Modern Quilt Group
Free Tutorial - Layering Your Quilt
It's really not a quilt until it's quilted
So, in order to make it into a quilt, and not just a Top or a WIP (work in progress) you need to go back to the quilt shop and invest in some batting/wadding and a backing fabric.
Now, you cannot do better than a natural fibre (cotton or bamboo) batting, preferably a thin one. Polyester is much harder to quilt and may well not be nearly as nice to sleep under. And cheaper is not better, in this case - you spent hundreds of hours on that top - give it some respect, please...
You can make backings from narrower fabrics, but there's a lot to be said for the extra-wide ones when you are either in-a-hurry or inexperienced..
Your backing needs to be BIGGER than the front, by at least 4 inches each way for all but the teeniest quilts..
The top, however carefully you quilt, may "walk" a little, and it will walk right off the backing and batting if these are too small.
A note on pieced backings - I adore these, and they use up odd lengths of fabrics nicely, but you cannot match front and back seams. (Nor should you, as it makes for needle-breaking bulk.) Just accept that the front is where you see the stitching.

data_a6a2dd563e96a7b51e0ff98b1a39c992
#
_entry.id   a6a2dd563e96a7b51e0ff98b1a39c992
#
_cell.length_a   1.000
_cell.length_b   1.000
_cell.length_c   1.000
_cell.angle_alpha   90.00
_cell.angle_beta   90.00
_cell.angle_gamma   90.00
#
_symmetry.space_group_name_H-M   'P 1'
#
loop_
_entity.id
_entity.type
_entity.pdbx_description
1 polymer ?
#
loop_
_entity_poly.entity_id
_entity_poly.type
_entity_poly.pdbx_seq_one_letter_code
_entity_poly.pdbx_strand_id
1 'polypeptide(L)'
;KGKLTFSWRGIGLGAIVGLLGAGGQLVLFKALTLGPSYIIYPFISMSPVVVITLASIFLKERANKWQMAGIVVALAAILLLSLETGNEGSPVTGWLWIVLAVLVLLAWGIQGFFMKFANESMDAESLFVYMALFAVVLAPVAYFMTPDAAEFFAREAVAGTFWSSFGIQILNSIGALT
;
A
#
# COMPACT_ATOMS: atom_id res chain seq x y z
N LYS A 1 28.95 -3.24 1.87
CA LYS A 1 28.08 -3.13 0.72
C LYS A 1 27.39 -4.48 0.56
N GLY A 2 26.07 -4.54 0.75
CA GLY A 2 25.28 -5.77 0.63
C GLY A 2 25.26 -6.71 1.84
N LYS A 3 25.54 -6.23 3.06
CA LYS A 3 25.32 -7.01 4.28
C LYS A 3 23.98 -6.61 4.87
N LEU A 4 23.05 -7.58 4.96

For wallhangings I generally use a good soft calico (Ikea) as it is plain, cheap, handles nicely and washes if required..
Bed quilts need something nicer.
If your quilting skills (or your tension-adjusting) need work, use a patterned back!
(Note - I don't like sheets for backings, as they tend to be too closely-woven and can be stiff in use. Polycotton is utterly silly - it lasts much less well than the top and is horrible to quilt...
Now, the first thing is to get your backing nice and flat, press, press, and lay it out Right Side Down. Pin or tape it down so that it does not move, but is not under tension (or it will spring back). You will note that I am working on a carpet-covered table above - this is probably my most favourite tool, but if you cannot make one of these and don't like crawling on the floor, then consider investing in trestle tables, or renting a village hall for a day with your buddies and layering lots of quilts...
Next, shake your batting/wadding out nicely and gently, and smooth it gently on top of the backing. Then the (well-pressed, for the last time) top. Smooth gently into place, working from the middle outwards, and making sure it looks square and not crinkled anywhere.
I pin small quilts with straight pins, but anything over 36 inches in any direction with good quality safety-pins (cheap ones don't seem to have points any more). You need LOTS of these.
Pin at least every 4-5 inches; every time you put your hand on the quilt you should cover a pin. Start in the middle, and pin to either edge, then across the other way, then fill in working outwards all the the time until you hit the edges. Pin from the top, if you run your hands underneath it will make crinkles...
When all is done, turn it over to check your pins have gone through and proceed to Quilt!
I'm not a fan of holding pinned-but-not-quilted quilts for any length of time - unless you really have to do lots at once, it's better to layer, then quilt at once
All this seem too hard? Most long-arm quilters will baste a quilt for you to finish - this is absolutely Not Cheating...
Packing Your Quilt to Send it Away
Blocking Your Quilt
Odd Shaped Bindings
Quilting Your Quilt